Cookie policy: This site uses cookies (small files stored on your computer) to simplify and improve your experience of this website. Cookies are small text files stored on the device you are using to access this website. For more information please take a look at our terms and conditions. Some parts of the site may not work properly if you choose not to accept cookies.


Subscribe or Register

Existing user? Login



Cancer drugs fund did not provide meaningful value to patients, say researchers

patient receiving chemotherapy drugs


Some anti-cancer drugs provided under the Cancer Drugs Fund might have exposed some patients to unnecessary side effects, researchers have concluded

The NHS Cancer Drugs Fund (CDF) has not provided meaningful value to cancer patients and wider society and may have unnecessarily exposed patients to adverse drug reactions, according to a study published in the Annals of Oncology.

The researchers focused on 29 cancer drugs approved for 47 indications that could be prescribed through the CDF in January 2015. They analysed the potential value delivered by the CDF according to six value criteria: evidence of drug efficacy; effectiveness in ‘real world’ populations; value according to the American Society of Clinical Oncology (ASCO) and the European Society for Medical Oncology (ESMO); cost effectiveness according to the National Institute for Health and Care Excellence (NICE) thresholds; CDF’s own audit; and value delivered to NHS patients.

Of the 47 indications: only 38% reported a statistically significant overall survival benefit; 48% and 18% met ASCO and ESMO criteria, respectively; 55% of the indications had been rejected by NICE because they did not meet its cost-effectiveness thresholds; and 13 were delisted in 2015 due to insufficient evidence for clinical benefit.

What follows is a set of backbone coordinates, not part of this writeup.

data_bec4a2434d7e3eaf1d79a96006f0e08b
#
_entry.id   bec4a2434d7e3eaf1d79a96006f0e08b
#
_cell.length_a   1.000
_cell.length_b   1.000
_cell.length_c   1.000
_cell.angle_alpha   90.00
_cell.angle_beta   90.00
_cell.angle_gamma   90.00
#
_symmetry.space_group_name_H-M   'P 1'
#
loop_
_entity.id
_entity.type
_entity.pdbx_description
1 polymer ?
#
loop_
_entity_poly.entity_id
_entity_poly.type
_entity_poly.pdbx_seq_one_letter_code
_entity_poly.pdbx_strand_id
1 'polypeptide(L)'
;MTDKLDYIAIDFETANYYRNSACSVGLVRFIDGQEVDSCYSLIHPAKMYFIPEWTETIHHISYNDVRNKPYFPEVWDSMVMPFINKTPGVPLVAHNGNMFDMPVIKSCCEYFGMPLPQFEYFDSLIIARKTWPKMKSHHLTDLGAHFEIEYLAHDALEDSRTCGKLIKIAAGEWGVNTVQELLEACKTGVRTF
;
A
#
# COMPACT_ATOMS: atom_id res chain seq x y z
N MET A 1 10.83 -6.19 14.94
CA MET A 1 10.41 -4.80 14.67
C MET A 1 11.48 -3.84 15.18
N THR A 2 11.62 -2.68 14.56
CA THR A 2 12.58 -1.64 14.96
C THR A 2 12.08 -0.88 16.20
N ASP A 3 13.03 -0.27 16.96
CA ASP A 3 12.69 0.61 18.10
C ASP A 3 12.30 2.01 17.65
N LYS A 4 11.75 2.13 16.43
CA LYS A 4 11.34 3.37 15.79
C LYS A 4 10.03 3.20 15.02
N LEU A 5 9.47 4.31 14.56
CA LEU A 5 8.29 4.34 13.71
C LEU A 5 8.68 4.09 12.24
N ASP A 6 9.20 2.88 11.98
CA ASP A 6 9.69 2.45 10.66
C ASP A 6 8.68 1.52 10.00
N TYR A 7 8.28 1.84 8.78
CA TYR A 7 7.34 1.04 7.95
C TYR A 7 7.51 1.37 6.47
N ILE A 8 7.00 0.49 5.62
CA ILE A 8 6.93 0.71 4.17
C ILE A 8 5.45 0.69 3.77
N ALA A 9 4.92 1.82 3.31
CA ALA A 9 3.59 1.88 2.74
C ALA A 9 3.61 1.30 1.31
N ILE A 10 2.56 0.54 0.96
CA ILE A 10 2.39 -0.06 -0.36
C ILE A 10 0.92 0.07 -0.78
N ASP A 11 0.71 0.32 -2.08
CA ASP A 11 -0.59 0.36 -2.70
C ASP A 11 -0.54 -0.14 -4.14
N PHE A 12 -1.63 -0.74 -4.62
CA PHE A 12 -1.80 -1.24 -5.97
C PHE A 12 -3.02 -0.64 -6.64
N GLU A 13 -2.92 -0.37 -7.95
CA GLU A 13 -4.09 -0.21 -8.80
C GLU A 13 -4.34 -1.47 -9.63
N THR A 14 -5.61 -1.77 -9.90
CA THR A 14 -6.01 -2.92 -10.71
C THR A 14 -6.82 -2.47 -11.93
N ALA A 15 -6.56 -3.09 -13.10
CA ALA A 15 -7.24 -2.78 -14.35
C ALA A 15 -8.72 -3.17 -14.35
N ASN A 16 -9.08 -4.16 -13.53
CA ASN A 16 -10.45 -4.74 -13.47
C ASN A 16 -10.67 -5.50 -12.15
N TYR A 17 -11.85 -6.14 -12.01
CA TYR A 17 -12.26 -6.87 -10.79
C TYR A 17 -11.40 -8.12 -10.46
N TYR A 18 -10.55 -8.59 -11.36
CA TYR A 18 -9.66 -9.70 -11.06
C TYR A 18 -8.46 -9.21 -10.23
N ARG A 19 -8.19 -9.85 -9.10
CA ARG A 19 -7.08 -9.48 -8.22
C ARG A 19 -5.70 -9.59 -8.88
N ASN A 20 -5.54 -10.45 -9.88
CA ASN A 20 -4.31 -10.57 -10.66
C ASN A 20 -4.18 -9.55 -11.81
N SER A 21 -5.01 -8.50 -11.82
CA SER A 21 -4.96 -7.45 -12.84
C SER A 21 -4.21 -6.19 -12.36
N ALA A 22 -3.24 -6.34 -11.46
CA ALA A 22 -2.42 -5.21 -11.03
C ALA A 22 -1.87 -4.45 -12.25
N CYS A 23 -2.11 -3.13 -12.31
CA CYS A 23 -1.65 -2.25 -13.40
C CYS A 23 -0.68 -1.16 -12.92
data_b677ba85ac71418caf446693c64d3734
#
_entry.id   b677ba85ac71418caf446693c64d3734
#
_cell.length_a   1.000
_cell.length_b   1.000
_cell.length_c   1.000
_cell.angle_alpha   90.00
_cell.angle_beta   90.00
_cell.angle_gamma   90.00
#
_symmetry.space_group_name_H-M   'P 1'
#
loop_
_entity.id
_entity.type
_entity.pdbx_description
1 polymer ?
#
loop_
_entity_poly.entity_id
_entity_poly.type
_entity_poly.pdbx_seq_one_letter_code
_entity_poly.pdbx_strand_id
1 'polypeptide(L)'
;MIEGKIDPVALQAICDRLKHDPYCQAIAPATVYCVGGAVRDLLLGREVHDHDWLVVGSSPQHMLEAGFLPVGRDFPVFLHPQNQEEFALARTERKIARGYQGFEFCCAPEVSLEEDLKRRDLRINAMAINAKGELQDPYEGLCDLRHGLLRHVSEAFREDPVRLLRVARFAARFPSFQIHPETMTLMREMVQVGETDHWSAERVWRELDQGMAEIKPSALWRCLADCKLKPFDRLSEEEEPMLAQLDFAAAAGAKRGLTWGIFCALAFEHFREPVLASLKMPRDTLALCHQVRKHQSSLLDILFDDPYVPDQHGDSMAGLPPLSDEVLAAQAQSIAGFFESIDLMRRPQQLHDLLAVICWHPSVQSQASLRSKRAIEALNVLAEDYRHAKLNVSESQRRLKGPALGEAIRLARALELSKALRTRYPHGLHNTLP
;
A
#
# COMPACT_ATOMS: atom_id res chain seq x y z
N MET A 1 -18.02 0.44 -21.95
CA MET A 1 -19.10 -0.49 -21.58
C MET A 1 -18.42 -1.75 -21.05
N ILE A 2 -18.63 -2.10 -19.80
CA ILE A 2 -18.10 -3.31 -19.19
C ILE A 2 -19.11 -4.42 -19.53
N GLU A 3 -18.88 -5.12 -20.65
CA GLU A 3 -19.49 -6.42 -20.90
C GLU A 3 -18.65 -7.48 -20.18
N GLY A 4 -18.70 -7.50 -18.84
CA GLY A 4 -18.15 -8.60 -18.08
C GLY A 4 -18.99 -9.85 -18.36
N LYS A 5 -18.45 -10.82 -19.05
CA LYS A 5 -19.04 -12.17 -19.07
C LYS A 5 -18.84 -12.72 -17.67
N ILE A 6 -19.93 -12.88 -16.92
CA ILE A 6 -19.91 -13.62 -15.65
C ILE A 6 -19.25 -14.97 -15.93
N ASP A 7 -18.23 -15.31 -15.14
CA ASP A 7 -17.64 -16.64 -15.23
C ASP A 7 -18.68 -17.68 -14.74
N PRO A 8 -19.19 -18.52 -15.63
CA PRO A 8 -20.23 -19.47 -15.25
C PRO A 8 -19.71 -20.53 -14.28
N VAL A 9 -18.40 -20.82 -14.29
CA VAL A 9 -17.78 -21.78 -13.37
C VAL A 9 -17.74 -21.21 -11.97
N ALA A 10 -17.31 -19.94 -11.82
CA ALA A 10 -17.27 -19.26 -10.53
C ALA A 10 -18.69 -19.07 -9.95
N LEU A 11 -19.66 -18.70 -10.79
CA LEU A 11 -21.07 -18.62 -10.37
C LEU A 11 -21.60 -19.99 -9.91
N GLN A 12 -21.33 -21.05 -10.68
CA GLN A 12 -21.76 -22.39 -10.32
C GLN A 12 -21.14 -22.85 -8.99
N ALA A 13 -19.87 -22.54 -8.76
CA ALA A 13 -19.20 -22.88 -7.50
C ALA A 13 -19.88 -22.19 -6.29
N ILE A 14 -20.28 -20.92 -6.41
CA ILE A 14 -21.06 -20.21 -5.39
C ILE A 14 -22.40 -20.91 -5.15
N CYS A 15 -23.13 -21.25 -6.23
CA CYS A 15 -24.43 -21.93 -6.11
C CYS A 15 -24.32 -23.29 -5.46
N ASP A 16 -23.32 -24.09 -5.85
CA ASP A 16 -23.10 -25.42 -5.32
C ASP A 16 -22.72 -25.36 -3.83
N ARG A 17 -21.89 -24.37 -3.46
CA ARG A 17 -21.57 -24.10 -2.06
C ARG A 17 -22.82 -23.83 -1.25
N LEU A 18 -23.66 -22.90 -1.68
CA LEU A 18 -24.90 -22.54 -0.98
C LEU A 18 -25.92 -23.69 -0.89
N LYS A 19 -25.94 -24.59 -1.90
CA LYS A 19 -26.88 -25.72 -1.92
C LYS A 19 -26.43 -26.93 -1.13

The researchers concluded that there was no evidence to support a “drug only” ring-fenced cancer fund and that decisions for all drugs and interventions should be made through appropriate health technology appraisal processes.

“We recommend that other countries that are considering similar ring-fenced drug access funds for high-cost cancer drugs should adopt a more rational approach to funding high-cost health technologies” says Richard Sullivan, director of the Institute of Cancer Policy at King’s College London and co-author of the study.

The CDF was originally established in 2010 to improve access to cancer drugs not available through the NHS due to not being appraised, being in the process of being appraised or already appraised but not recommended by NICE.

After £1.27bn expenditure and following a three-month parliamentary review, the CDF was rationalised back into NICE in 2016.


Citation: The Pharmaceutical Journal DOI: 10.1211/PJ.2017.20202676

Have your say

For commenting, please login or register as a user and agree to our Community Guidelines. You will be re-directed back to this page where you will have the ability to comment.

Recommended from Pharmaceutical Press

  • Print
  • Share
  • Comment
  • Save
  • Print Friendly Version of this pagePrint Get a PDF version of this webpagePDF

Supplementary images

  • patient receiving chemotherapy drugs

Newsletter Sign-up

Want to keep up with the latest news, comment and CPD articles in pharmacy and science? Subscribe to our free alerts.